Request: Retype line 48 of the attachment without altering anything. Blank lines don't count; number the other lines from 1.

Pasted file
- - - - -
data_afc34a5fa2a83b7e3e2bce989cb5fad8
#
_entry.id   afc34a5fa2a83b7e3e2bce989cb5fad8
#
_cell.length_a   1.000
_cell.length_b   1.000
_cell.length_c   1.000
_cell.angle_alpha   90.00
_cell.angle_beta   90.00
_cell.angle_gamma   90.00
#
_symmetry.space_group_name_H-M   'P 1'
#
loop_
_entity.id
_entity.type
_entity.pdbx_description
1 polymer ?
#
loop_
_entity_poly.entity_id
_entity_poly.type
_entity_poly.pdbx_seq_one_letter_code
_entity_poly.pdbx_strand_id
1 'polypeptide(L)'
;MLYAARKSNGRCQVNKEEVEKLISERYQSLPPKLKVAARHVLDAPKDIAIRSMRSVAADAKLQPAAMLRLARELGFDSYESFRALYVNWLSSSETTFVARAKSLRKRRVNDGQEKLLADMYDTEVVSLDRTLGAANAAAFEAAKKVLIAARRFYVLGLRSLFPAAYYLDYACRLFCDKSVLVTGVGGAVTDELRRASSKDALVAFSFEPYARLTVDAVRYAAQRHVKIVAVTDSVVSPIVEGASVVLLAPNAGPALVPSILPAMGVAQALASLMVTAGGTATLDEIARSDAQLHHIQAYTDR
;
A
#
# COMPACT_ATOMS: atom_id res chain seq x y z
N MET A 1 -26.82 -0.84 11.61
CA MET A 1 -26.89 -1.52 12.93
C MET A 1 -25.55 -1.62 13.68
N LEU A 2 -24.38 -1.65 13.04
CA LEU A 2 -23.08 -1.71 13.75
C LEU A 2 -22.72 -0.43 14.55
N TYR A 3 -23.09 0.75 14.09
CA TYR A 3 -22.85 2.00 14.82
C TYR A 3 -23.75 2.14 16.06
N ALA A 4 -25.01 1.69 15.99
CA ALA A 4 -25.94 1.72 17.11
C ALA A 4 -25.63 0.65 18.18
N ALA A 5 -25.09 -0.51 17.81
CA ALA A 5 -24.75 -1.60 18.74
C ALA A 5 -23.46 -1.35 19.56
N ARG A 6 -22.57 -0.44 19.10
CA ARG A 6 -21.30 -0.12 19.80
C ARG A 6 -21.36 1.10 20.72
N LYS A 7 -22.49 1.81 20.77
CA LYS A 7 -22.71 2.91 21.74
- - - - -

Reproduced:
C ARG A 6 -21.36 1.10 20.72